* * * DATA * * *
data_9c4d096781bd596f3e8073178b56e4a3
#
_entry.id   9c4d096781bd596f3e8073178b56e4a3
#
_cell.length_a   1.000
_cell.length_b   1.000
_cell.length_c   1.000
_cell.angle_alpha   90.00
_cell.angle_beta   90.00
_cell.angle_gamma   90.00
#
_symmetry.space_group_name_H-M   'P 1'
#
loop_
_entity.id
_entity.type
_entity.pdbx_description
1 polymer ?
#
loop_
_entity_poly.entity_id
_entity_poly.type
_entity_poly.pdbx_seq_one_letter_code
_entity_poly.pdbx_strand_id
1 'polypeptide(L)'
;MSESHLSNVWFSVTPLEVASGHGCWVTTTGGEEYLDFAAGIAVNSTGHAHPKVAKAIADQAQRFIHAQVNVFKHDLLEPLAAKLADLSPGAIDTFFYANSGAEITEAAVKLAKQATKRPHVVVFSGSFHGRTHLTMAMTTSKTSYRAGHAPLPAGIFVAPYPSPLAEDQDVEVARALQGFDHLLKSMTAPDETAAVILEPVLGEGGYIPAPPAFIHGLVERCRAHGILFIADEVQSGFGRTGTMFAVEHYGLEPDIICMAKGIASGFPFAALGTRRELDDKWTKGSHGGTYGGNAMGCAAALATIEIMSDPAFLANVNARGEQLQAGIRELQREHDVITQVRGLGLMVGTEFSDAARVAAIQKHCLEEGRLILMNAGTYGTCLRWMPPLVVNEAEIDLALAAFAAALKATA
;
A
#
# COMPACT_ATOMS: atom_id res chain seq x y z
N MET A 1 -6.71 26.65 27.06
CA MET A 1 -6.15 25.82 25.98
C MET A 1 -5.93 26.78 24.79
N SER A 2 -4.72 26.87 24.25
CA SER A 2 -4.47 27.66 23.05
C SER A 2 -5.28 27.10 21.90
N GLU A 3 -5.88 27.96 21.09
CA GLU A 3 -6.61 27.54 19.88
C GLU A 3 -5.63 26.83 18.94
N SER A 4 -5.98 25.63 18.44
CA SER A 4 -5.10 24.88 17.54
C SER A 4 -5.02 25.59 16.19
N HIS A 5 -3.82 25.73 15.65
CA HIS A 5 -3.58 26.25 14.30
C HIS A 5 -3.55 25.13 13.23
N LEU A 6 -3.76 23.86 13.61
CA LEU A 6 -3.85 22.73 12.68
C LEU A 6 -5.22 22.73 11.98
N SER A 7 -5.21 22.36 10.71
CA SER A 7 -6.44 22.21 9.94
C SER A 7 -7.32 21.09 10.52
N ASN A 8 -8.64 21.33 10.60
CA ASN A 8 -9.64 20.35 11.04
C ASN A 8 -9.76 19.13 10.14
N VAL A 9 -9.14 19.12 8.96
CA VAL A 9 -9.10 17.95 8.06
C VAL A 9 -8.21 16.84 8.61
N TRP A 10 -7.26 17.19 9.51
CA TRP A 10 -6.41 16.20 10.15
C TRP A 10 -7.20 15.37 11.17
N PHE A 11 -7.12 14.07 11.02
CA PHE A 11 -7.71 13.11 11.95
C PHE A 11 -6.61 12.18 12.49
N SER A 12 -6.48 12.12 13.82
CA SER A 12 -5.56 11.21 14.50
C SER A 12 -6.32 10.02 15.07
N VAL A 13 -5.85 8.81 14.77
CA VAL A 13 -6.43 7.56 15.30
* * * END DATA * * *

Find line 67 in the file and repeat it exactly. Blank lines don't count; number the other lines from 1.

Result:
N VAL A 13 -5.85 8.81 14.77